What If You Were Matthew Rushin’s Mother?
Update 3/30/21: Matthew Rushin was released from prison on March 29, 2021 after getting a conditional pardon from Virginia Governor Ralph Northam. You can see a photo of him and his mother reunited here.
Update: On Nov. 9 Matthew Rushin’s family and his lawyers released a statement saying Virginia Governor Ralph Northam has granted Rushin a pardon. Rushin is scheduled to be released in early 2021, according to an Instagram post. “We know Matthew’s case received a full and thorough review and we extend our heartfelt gratitude to everyone who reviewed this case, and everyone who advocated for Matthew,” his family wrote.
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#FREEMATTHEWRUSHIN ⚠️BREAKING NEWS⚠️ The Rushin Family and Airington Law are happy to announce that Matthew Rushin hasbeen granted a pardon by Governor Ralph Northam of Virginia. Matthew is a 22-year-old manwith autism who was wrongfully convicted and sentenced to 10 years in prison after a serious unintentional traffic accident. The pardon provides for Matthew’s release in early 2021. We would like to sincerely thank the Governor’s office, the Secretary of the Commonwealth, and Probation & Parole for their conscientious attention to this case and for balancing justice and fairness in approving Matthew’s pardon. We know Matthew’s case received a full and thorough review and we extend our heartfelt gratitude to everyone who reviewed this case, and everyone who advocated for Matthew. We have been overwhelmed by the outpouring of support from legislators on both sides of the aisle, disability and autism advocacy groups, community members, and well-wishers from around the world. Our goal was to secure Matthew’s freedom, and that goal will be achieved very soon. We make this announcement with renewed faith in our system, and great optimism for Matthew’s future. For press inquiries directed to Attorney Miriam Airington-Fisher, please contact Airington Law at [email protected] More information to follow!
What if you were Matthew Rushin’s mother? You worried so many times as you watched how difficult life could be for him, and your heart filled with pride each time he made his way over yet another obstacle. Learning he was autistic and had ADHD was frightening at first, yet it helped put his struggles in perspective and helped explain why some things were difficult for him while in other ways he was ahead of the curve.
His musical ability brought you such joy. He didn’t just play the piano and the viola; he composed his own music and played viola solos with the orchestra. He made those instruments come to life. Even watching his hands as he “tickled the ivories” was amazing — such incredible talent!
Despite living in a world that can often derail autistic kids, or kids with ADHD — it seemed like Matthew was making it. When the bullying became overwhelming, he found solace in the orchestra room and used that time to develop his musical talents. Seeing him not just graduate, but graduate with honors, was a dream come true. He had his whole beautiful life ahead of him. Surely, now, he could breathe and celebrate his victories.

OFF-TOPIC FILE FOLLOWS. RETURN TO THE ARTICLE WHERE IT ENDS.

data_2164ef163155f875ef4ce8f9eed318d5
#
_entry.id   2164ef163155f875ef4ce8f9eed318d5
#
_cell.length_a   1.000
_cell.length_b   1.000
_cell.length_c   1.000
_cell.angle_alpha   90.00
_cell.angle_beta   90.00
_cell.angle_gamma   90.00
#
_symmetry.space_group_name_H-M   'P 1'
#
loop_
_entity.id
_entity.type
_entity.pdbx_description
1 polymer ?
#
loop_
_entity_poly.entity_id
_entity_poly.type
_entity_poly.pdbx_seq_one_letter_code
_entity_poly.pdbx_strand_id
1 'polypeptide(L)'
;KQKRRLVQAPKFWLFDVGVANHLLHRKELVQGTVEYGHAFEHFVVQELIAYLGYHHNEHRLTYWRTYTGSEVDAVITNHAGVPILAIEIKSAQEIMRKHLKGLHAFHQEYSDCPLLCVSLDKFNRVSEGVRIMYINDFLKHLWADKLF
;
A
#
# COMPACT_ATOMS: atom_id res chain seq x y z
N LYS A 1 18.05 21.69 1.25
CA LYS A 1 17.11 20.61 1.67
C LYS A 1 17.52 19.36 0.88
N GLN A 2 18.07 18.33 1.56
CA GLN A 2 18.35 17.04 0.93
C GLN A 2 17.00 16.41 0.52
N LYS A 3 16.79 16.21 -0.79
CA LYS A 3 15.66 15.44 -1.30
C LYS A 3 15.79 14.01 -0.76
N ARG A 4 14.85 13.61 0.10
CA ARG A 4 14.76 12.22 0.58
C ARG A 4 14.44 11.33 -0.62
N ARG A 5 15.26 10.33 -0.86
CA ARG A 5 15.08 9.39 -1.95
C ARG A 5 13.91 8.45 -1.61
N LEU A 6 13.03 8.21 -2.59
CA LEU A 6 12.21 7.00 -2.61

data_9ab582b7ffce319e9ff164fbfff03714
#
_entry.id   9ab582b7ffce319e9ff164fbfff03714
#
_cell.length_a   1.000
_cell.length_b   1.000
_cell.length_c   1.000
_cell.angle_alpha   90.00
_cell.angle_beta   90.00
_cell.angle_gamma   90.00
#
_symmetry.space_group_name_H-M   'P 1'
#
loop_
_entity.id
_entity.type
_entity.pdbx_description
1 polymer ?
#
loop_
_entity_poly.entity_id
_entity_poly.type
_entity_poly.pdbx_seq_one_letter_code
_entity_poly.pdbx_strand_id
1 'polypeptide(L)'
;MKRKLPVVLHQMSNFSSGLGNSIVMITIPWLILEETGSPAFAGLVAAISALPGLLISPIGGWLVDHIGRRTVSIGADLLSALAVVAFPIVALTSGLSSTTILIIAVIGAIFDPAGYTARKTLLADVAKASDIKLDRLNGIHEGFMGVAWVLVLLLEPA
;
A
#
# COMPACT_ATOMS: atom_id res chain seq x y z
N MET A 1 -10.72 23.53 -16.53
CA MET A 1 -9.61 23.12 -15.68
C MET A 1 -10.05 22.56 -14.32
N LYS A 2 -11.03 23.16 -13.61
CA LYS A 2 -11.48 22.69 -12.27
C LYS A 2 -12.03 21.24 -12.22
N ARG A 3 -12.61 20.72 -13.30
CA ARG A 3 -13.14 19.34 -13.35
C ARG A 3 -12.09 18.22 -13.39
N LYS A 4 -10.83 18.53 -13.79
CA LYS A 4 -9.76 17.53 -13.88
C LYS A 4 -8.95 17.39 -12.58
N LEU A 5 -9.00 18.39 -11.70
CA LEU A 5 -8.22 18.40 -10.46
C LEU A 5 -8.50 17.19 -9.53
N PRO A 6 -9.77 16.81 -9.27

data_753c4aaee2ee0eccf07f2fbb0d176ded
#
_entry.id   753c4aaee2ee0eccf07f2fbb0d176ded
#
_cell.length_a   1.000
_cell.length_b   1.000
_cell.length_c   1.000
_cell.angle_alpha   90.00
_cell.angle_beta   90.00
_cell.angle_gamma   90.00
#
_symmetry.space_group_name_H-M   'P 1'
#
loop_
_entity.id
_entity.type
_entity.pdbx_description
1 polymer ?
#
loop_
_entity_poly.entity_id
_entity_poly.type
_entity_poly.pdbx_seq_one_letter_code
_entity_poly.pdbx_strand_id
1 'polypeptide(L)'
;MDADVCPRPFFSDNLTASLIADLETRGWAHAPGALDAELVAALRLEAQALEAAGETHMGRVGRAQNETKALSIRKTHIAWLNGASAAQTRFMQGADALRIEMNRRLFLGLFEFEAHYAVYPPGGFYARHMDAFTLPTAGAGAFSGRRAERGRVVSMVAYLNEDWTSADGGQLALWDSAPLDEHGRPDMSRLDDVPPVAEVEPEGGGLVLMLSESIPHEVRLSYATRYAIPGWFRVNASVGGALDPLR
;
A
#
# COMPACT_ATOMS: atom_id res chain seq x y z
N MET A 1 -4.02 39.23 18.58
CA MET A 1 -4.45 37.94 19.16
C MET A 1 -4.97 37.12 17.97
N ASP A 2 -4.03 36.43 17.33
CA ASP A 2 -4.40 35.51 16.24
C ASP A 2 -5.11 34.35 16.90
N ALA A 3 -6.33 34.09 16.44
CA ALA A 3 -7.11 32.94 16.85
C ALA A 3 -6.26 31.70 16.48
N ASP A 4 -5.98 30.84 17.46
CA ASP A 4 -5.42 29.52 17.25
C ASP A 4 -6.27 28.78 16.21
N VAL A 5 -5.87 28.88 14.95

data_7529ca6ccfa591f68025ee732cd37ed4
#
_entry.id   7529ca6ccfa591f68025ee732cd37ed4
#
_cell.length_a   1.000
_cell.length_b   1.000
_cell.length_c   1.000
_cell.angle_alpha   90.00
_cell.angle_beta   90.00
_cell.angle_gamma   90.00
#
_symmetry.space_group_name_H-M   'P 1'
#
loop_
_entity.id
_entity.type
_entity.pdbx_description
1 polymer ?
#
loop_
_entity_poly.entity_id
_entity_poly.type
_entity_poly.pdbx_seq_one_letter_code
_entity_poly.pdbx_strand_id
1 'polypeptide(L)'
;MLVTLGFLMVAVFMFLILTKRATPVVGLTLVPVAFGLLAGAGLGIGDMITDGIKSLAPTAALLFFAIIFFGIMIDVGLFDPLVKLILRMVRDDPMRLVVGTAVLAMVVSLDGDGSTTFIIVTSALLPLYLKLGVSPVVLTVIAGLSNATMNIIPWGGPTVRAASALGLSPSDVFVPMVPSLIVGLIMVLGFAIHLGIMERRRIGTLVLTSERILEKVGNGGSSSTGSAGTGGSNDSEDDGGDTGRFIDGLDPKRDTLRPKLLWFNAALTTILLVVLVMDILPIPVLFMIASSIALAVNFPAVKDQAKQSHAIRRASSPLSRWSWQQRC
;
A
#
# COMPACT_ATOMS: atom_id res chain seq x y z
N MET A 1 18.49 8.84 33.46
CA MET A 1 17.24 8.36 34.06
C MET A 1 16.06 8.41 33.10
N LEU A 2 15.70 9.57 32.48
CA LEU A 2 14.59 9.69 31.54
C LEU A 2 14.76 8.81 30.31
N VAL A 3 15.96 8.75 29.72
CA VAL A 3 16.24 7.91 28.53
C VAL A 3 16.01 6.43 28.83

You were delighted when he started classes at Old Dominion University (ODU) as a mechanical engineering student. You enjoyed participating in community volunteer work together where he kept your calendar and never missed a date. He even led one of the volunteer events.
Then, on January 6, 2017, your world nearly came to a stop when he had that horrendous single car accident driving in the snow. He was in a coma for days. He had to completely relearn how to walk, talk, eat and take care of himself. But he did! He survived — and in typical Matthew fashion, he went back to thriving.
But his life was not without challenges. He lived with post-traumatic stress disorder (PTSD), and the doctors found a pituitary cyst during the many evaluations that were done after his accident. The cyst needed to be monitored to be sure it did not grow or cause damage.
Though it was a cyst, not a malignancy, any growth in the brain is reason for concern as it can compress other delicate brain structures. He had a new normal and new obstacles, but he was thriving by all standards, despite those challenges.
Matthew’s life was back on track, starting back with his classes at ODU, working at Panera, volunteering, playing his music and enjoying time with his girlfriend. Maybe now you could breathe.
Then you got that awful call on January 4, 2019. Matthew had been in a car accident. He had gone out to get pastries at Panera and to see his girlfriend after her shift. But he never made it to Panera.
Your husband, Demetrius, went right to the scene of the accident. He was treated like a criminal, not allowed to see Matthew, to talk to Matthew, or to go anywhere near the scene — while other people walked about freely. Demetrius waited hours in the cold January rain to see Matthew — or at least to hear how he was doing. Finally, someone told him that Matthew was no longer there; he had been taken away in a police car 45 minutes earlier.